African American Health| African Americans are at an increased risk of poor health due to a variety of social and economic factors. Only 15.3% of Coloradans are in fair or poor health, compared to 21.5% of African Americans in Colorado.*
Every February we, as a nation, celebrate Black History Month. This is a time to celebrate the accomplishments and culture of African Americans. It's also a time to reflect on past and present challenges facing African Americans. One such challenge is the disparity in access to health care and health outcomes found between racial and ethnic groups. Colorado's African Americans are more likely to be in fair or poor health and to be impacted by chronic diseases than Coloradans as a whole. These disparities exist due to a variety of social factors, as well as poorer access to health care and preventive services.
African American Health
Cerise tells the story of her mother's positive experience within the health care system. She praises the local clinic her mother attends for their culturally proficient service and was impressed by the promotion of health equity within Colorado.
While reflecting on her mother's experience, Cerise says, "I was utterly amazed at the level and quality of care that she has received. Her provider has taken the time to really understand and hear her story. She feels empowered as a consumer not feeling that she is bound to a system and has to bow down to their needs, but really treated like an individual who deserves adequate health care."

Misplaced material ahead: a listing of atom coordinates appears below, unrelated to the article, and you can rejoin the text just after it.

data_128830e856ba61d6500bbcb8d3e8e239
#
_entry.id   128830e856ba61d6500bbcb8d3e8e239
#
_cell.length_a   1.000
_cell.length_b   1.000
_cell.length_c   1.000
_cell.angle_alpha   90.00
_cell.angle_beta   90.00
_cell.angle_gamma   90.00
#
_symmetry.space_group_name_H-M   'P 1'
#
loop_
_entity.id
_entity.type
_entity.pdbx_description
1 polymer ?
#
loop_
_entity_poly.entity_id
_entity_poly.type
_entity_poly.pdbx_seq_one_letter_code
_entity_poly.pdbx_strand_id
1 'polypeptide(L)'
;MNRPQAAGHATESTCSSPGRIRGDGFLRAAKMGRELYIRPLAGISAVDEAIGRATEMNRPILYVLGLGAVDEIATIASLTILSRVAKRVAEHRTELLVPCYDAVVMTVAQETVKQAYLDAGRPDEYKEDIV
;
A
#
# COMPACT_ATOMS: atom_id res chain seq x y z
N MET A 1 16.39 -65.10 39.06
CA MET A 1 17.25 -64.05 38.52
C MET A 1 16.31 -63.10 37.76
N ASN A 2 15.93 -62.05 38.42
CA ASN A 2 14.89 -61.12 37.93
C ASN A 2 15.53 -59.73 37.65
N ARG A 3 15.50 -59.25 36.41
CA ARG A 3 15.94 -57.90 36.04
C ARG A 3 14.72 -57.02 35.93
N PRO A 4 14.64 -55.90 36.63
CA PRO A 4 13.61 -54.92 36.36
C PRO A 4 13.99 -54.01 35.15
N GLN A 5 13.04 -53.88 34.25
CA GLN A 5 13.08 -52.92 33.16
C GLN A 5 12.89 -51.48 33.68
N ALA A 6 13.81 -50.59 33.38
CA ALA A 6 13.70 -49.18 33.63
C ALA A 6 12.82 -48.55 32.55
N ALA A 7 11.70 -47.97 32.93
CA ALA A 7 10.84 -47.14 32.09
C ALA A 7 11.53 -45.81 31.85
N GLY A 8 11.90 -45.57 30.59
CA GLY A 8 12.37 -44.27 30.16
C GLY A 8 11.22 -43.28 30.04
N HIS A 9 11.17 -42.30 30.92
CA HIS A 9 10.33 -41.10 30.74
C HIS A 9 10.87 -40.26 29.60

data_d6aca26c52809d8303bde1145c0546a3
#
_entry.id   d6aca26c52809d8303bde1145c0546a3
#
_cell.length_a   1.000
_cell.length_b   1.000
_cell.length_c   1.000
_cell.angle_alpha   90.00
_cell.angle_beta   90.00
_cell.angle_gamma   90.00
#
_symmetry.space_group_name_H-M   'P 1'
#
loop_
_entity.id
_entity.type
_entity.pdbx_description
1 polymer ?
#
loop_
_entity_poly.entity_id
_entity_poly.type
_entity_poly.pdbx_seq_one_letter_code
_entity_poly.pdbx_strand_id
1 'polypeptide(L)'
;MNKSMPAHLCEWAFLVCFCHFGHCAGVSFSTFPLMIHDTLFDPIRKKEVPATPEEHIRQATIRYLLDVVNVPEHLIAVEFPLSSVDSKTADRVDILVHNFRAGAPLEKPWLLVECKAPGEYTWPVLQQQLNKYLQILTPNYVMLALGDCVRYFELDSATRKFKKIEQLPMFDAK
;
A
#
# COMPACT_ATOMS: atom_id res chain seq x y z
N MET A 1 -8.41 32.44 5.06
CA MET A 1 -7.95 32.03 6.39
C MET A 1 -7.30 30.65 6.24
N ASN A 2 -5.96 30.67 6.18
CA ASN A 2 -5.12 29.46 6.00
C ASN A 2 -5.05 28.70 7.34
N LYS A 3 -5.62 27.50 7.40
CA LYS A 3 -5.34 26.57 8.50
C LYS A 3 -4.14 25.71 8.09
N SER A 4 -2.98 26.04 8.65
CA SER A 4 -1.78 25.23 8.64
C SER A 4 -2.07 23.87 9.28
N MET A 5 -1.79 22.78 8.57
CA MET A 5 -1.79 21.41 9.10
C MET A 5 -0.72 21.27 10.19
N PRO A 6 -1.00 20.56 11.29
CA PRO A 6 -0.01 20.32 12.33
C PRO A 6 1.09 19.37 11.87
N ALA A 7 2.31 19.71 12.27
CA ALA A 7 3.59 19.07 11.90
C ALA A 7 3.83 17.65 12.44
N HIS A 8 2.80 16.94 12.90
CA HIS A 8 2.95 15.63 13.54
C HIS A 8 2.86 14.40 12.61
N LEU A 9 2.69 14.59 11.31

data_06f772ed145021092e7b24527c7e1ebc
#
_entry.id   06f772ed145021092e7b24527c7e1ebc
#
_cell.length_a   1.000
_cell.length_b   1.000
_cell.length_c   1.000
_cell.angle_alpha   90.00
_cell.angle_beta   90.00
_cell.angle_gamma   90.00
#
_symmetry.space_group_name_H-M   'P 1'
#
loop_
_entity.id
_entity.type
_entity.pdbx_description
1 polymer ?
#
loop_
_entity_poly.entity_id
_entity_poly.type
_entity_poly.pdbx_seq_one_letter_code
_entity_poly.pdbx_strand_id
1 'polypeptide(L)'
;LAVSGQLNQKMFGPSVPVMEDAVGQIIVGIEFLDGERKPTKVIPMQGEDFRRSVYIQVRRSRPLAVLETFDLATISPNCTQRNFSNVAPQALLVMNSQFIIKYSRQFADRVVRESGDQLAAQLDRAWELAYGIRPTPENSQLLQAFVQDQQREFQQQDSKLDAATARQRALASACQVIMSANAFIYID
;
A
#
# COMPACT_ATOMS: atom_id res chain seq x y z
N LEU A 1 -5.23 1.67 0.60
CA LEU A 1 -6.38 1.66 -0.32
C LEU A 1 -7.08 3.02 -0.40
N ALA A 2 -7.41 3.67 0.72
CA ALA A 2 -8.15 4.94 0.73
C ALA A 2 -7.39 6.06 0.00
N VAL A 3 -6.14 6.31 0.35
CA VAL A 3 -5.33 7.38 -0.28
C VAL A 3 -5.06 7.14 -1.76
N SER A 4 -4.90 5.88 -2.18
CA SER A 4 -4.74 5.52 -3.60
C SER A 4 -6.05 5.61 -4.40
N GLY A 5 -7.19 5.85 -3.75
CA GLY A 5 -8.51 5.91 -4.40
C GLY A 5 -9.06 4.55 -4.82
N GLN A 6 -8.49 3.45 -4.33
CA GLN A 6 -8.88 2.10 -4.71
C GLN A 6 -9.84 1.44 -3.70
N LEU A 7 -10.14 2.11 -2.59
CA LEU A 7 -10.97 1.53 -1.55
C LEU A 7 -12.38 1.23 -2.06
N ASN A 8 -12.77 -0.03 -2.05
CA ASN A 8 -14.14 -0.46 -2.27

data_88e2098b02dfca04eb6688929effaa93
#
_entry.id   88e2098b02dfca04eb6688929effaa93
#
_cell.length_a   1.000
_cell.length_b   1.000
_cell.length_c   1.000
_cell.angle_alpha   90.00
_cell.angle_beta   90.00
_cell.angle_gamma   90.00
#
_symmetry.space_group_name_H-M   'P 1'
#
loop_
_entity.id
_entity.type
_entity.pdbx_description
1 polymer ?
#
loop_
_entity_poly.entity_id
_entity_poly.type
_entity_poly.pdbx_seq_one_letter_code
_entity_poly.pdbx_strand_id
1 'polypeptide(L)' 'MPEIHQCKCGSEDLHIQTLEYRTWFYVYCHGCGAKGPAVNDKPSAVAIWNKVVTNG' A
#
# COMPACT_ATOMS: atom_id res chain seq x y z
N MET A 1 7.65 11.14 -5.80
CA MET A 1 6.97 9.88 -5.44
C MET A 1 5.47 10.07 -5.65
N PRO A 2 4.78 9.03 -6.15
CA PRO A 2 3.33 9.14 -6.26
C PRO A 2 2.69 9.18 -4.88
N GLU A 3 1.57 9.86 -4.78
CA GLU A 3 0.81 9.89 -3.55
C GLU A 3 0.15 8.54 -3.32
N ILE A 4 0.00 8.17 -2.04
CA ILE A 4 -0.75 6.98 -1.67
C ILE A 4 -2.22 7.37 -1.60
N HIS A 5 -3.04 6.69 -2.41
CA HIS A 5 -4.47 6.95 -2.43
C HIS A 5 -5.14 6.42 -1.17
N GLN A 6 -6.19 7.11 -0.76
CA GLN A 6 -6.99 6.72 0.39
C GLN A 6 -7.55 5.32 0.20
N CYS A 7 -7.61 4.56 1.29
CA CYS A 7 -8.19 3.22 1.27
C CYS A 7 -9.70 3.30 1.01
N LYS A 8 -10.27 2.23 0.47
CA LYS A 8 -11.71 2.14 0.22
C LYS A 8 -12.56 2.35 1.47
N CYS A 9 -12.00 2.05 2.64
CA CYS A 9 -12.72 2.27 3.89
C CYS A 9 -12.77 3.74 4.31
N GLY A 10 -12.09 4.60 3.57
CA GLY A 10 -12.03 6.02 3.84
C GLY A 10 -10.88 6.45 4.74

There are a number of reasons that African Americans have poorer health outcomes and there are concrete ways we can improve these outcomes. Culturally competent and caring providers and clinic administrators, engaged patients and families, and policies that promote equity can move Colorado toward a more inclusive health care system.
Talking about racial and ethnic disparities can be challenging because the data may be overwhelming or we don't know how to get started. Far too few conversations about health disparities are being grounded in the experiences of Coloradans racial and ethnic communities. To achieve a healthier Colorado, we must raise the collective awareness of the challenges individuals from racial and ethnic minority groups face, and tackle them with the same fervor and leadership we have with other health issues. Visit our webpage to hear more stories from Coloradans of color and share them with your family and friends.
By the Numbers
Colorado has nearly 250,000 African American residents**
Compared to the overall Colorado population African Americans are 1.2x more likely to have asthma, 1.4x more likely to have high blood pressure, 1.8x more likely to have diabetes, and 1.5x more likely to be obese**
Average health care costs for people with chronic disease are 2.5x higher than for people without chronic disease**
* Colorado Health Access Survey
** US Census Bureau
***The Colorado Department of Health and Environment